Shok-jang was born and brought up in Gengya Village of Labrang (Ch: Xiahe) County in Gannan (Ch: Kanlho) Tibetan Autonomous Prefecture, Gansu Province, in the Tibetan province of Amdo. His real name is Druk-lo (‘Year of the Dragon’). Traditionally Tibetans consider Labrang as “the seat of knowledge”. Great minds, including the avant-garde Tibetan scholar, artist and poet Gendun Choephel, once studied at Labrang Monastery. A poet, lyricist, short story writer and essayist, Shok-jang is the author of four books: A Courageous Path, The Might of the Pen, For Liberty, I Have No Regrets and Rangdrol’s Courage, – the last one was dedicated to the late poet, short-story writer and scholar Dondrub Gyal. Shok-jang is a courageous and visionary Tibetan intellectual. He is well read in Tibetan literature and, through Chinese translation, literatures of other countries. He is therefore not only a “native son” of Tibet but his ideas have universal resonance.

Shok-jang harbours deep love and concern for the Tibetan people. His goal is to seek liberty, for which he is determined to pay a price including imprisonment. He is aware that his own individual liberty is inextricably linked with Tibetan self-determination. He writes:

Like all nations, Tibet also has the right to national self-determination. Tibetans cannot avoid this path. If you say you don’t want even this [right] then you are seeking a life of slavery.

But how can Tibetans seek national self-determination given the unprecedented centralization of power under Xi Jinping’s rule? In a letter sent from the “ancient fortress of Xining on the midnight of 15 August 2012” to his friend Theurang, who was at the time in prison, Shok-jang attempts to answer this question:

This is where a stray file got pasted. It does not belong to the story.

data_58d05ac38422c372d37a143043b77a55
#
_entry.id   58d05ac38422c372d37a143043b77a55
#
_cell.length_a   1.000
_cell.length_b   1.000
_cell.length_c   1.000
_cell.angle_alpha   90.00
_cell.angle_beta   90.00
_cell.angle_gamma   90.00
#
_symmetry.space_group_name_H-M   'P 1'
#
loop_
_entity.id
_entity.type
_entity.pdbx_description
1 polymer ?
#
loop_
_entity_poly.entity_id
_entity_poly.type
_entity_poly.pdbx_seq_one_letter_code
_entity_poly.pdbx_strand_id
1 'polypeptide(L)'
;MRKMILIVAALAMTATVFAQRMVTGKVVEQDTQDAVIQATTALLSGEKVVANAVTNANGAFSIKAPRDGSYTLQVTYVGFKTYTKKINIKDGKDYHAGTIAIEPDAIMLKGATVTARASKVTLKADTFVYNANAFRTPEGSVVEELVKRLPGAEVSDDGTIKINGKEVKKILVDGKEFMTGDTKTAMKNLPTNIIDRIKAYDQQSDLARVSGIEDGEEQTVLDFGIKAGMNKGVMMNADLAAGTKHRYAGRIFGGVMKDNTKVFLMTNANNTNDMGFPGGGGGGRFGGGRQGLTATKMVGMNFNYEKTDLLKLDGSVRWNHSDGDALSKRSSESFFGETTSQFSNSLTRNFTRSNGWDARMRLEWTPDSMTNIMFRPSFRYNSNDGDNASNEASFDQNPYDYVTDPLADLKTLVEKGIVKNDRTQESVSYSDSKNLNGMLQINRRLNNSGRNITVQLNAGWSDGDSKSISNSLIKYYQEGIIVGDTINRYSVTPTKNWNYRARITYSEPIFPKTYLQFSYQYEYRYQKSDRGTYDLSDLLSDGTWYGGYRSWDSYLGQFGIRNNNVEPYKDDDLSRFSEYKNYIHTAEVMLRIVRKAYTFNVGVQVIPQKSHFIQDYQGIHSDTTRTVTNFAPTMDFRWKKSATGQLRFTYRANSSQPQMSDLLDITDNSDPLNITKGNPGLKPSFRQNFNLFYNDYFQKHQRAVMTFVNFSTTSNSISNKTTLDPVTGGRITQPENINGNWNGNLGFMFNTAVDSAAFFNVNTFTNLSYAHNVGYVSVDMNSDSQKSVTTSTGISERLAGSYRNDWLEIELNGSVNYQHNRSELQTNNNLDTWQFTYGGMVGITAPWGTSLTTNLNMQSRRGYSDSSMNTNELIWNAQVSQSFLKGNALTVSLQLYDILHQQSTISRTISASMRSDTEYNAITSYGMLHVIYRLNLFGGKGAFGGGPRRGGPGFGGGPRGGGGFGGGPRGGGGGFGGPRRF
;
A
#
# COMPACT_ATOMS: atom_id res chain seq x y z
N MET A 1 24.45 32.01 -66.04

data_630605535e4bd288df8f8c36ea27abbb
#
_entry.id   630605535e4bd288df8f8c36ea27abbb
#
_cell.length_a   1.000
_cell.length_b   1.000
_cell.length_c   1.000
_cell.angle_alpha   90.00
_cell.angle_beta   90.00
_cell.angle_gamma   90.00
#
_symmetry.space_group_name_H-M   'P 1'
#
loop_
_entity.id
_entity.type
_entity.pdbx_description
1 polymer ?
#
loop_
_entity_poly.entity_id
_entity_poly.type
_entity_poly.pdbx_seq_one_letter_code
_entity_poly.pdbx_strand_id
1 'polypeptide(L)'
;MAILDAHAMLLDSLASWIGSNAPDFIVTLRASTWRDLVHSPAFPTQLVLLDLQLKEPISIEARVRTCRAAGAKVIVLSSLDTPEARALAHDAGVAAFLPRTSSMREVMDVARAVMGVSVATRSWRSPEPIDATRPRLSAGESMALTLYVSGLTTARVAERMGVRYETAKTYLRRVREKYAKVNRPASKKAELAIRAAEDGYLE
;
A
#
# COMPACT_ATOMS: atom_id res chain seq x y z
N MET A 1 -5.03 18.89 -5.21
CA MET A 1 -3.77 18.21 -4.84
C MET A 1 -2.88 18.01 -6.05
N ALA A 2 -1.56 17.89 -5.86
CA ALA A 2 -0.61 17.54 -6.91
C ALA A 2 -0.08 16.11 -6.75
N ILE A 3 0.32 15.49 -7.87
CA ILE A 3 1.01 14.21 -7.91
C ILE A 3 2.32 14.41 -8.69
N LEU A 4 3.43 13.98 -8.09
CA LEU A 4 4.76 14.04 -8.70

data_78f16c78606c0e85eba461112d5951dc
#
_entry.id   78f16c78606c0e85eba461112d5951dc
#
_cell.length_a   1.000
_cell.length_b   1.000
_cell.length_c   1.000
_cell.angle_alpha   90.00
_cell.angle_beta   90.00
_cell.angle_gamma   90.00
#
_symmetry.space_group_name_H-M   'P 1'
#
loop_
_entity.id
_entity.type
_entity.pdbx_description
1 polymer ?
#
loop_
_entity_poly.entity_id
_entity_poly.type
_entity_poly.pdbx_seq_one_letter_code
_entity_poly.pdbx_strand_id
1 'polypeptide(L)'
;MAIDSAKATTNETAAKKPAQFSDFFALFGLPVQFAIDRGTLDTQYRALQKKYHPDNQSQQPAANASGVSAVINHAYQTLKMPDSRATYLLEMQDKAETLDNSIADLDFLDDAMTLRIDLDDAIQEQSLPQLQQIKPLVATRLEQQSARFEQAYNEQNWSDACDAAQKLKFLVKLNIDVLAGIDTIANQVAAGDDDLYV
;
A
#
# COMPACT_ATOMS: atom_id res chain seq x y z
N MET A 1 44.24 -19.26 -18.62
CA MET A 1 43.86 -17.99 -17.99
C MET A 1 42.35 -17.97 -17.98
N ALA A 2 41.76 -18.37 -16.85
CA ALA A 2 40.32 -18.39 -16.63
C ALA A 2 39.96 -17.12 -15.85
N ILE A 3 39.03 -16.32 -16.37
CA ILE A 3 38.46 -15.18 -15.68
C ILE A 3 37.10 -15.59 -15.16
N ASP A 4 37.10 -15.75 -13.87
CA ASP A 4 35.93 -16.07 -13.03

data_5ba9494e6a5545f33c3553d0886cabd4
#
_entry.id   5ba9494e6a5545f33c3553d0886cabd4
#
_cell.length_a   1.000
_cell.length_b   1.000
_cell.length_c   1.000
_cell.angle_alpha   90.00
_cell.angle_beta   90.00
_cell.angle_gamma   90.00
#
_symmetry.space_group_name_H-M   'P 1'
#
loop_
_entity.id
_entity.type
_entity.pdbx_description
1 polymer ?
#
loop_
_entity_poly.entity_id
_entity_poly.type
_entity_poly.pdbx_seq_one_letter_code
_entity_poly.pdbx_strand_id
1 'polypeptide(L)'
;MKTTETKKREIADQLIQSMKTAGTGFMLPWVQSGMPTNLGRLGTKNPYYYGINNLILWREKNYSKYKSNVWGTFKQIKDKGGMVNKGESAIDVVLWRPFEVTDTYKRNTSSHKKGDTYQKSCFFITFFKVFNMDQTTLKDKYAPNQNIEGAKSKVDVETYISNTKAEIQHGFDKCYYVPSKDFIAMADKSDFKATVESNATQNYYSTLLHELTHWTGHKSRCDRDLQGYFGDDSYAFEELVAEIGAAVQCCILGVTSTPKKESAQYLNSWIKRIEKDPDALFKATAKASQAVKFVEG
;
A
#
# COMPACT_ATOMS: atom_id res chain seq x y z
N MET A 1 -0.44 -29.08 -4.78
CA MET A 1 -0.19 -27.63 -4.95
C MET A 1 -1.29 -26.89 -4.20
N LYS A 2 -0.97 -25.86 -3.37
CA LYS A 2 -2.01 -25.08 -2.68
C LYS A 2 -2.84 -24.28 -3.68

… Yesterday, on 12 August at 6.30 pm, two Tibetans burned themselves to death. Following this, Tibetans and the Chinese soldiers had a fight over the control of the corpses. The Chinese soldiers fired on the Tibetan protestors, killing one of them. Again around 8 pm, another Tibetan burned himself. This has shaken hither and thither the minds of all Tibetans. The red-Chinese are carrying out violent repression everywhere. I have heard news about Tibetans protesting, but I was not able to actually go there. Thinking about the actions of these brave men and women for the cause of justice, I couldn’t do anything but remain standstill in shock and awe. Dear friend, if you were here, I don’t know what action you would take. After you all left, like the proverbial lotus in the sky, hardly any one among us penholders [writers] were willing to speak the truth; may be they were watching with their keen, intelligent eyes, but as far as expressing their feelings through words goes, I have not seen any one [doing so]. I believe there are one or two tigers and dragons hiding in their dens, but is it our fate to be stuck with the courage of one or two individuals all the time? Thinking over and again, [made me realize] that this nation of peace has hardly any intellectuals. If we too had a Socrates who never showed any mercy to tyranny; if we too had a Nelson Mandela, who never bowed to the violent repression; if we had writers who could pen with honesty the joy and suffering of the masses, would these brave men and women who burned themselves in the red fire had to leave alone?